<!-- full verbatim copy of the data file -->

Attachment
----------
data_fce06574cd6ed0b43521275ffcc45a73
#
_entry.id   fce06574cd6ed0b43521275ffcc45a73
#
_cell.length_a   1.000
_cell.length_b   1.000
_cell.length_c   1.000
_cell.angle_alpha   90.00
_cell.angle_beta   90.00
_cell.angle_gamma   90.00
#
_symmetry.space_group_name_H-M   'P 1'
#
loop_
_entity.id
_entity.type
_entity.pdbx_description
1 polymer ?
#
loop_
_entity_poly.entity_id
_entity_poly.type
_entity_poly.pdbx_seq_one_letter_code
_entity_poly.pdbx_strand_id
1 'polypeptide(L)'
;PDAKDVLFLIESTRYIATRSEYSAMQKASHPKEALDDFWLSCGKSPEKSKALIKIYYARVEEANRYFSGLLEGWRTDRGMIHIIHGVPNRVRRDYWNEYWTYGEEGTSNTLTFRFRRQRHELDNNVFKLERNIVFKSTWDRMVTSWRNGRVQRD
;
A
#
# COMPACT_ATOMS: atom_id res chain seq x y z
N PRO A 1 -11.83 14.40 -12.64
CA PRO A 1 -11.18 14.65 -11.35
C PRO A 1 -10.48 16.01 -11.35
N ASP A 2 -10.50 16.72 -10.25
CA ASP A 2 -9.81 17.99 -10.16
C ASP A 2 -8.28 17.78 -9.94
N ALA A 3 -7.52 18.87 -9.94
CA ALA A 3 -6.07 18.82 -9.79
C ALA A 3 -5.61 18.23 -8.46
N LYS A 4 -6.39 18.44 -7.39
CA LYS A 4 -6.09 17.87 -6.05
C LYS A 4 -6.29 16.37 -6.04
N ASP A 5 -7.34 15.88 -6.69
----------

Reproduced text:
data_fce06574cd6ed0b43521275ffcc45a73
#
_entry.id   fce06574cd6ed0b43521275ffcc45a73
#
_cell.length_a   1.000
_cell.length_b   1.000
_cell.length_c   1.000
_cell.angle_alpha   90.00
_cell.angle_beta   90.00
_cell.angle_gamma   90.00
#
_symmetry.space_group_name_H-M   'P 1'
#
loop_
_entity.id
_entity.type
_entity.pdbx_description
1 polymer ?
#
loop_
_entity_poly.entity_id
_entity_poly.type
_entity_poly.pdbx_seq_one_letter_code
_entity_poly.pdbx_strand_id
1 'polypeptide(L)'
;PDAKDVLFLIESTRYIATRSEYSAMQKASHPKEALDDFWLSCGKSPEKSKALIKIYYARVEEANRYFSGLLEGWRTDRGMIHIIHGVPNRVRRDYWNEYWTYGEEGTSNTLTFRFRRQRHELDNNVFKLERNIVFKSTWDRMVTSWRNGRVQRD
;
A
#
# COMPACT_ATOMS: atom_id res chain seq x y z
N PRO A 1 -11.83 14.40 -12.64
CA PRO A 1 -11.18 14.65 -11.35
C PRO A 1 -10.48 16.01 -11.35
N ASP A 2 -10.50 16.72 -10.25
CA ASP A 2 -9.81 17.99 -10.16
C ASP A 2 -8.28 17.78 -9.94
N ALA A 3 -7.52 18.87 -9.94
CA ALA A 3 -6.07 18.82 -9.79
C ALA A 3 -5.61 18.23 -8.46
N LYS A 4 -6.39 18.44 -7.39
CA LYS A 4 -6.09 17.87 -6.05
C LYS A 4 -6.29 16.37 -6.04
N ASP A 5 -7.34 15.88 -6.69